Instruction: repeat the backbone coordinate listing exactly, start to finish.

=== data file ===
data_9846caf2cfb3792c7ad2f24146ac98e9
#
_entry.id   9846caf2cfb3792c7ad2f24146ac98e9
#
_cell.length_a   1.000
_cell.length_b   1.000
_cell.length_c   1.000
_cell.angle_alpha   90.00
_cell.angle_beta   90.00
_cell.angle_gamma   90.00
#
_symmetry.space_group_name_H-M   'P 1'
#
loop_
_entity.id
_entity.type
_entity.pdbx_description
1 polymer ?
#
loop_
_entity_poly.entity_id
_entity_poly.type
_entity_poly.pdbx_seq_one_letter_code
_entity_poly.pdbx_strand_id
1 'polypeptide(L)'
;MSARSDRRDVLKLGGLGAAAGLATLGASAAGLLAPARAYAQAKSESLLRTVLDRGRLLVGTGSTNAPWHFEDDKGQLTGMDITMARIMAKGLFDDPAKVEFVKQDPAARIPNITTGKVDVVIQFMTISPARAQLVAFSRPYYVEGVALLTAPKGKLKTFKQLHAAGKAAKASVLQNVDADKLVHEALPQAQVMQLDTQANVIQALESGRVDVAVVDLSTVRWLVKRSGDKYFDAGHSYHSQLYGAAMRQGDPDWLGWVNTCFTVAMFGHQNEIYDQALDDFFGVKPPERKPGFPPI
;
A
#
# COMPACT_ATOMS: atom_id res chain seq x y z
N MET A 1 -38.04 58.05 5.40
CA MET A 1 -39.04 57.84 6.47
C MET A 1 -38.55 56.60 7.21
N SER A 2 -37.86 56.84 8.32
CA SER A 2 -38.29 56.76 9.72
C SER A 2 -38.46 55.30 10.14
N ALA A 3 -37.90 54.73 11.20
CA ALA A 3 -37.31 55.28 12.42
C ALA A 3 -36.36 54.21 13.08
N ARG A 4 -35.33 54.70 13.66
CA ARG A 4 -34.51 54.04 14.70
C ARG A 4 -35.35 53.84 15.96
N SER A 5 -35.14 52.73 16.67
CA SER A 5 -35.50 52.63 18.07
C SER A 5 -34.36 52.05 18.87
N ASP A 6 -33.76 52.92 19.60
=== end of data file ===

data_9846caf2cfb3792c7ad2f24146ac98e9
#
_entry.id   9846caf2cfb3792c7ad2f24146ac98e9
#
_cell.length_a   1.000
_cell.length_b   1.000
_cell.length_c   1.000
_cell.angle_alpha   90.00
_cell.angle_beta   90.00
_cell.angle_gamma   90.00
#
_symmetry.space_group_name_H-M   'P 1'
#
loop_
_entity.id
_entity.type
_entity.pdbx_description
1 polymer ?
#
loop_
_entity_poly.entity_id
_entity_poly.type
_entity_poly.pdbx_seq_one_letter_code
_entity_poly.pdbx_strand_id
1 'polypeptide(L)'
;MSARSDRRDVLKLGGLGAAAGLATLGASAAGLLAPARAYAQAKSESLLRTVLDRGRLLVGTGSTNAPWHFEDDKGQLTGMDITMARIMAKGLFDDPAKVEFVKQDPAARIPNITTGKVDVVIQFMTISPARAQLVAFSRPYYVEGVALLTAPKGKLKTFKQLHAAGKAAKASVLQNVDADKLVHEALPQAQVMQLDTQANVIQALESGRVDVAVVDLSTVRWLVKRSGDKYFDAGHSYHSQLYGAAMRQGDPDWLGWVNTCFTVAMFGHQNEIYDQALDDFFGVKPPERKPGFPPI
;
A
#
# COMPACT_ATOMS: atom_id res chain seq x y z
N MET A 1 -38.04 58.05 5.40
CA MET A 1 -39.04 57.84 6.47
C MET A 1 -38.55 56.60 7.21
N SER A 2 -37.86 56.84 8.32
CA SER A 2 -38.29 56.76 9.72
C SER A 2 -38.46 55.30 10.14
N ALA A 3 -37.90 54.73 11.20
CA ALA A 3 -37.31 55.28 12.42
C ALA A 3 -36.36 54.21 13.08
N ARG A 4 -35.33 54.70 13.66
CA ARG A 4 -34.51 54.04 14.70
C ARG A 4 -35.35 53.84 15.96
N SER A 5 -35.14 52.73 16.67
CA SER A 5 -35.50 52.63 18.07
C SER A 5 -34.36 52.05 18.87
N ASP A 6 -33.76 52.92 19.60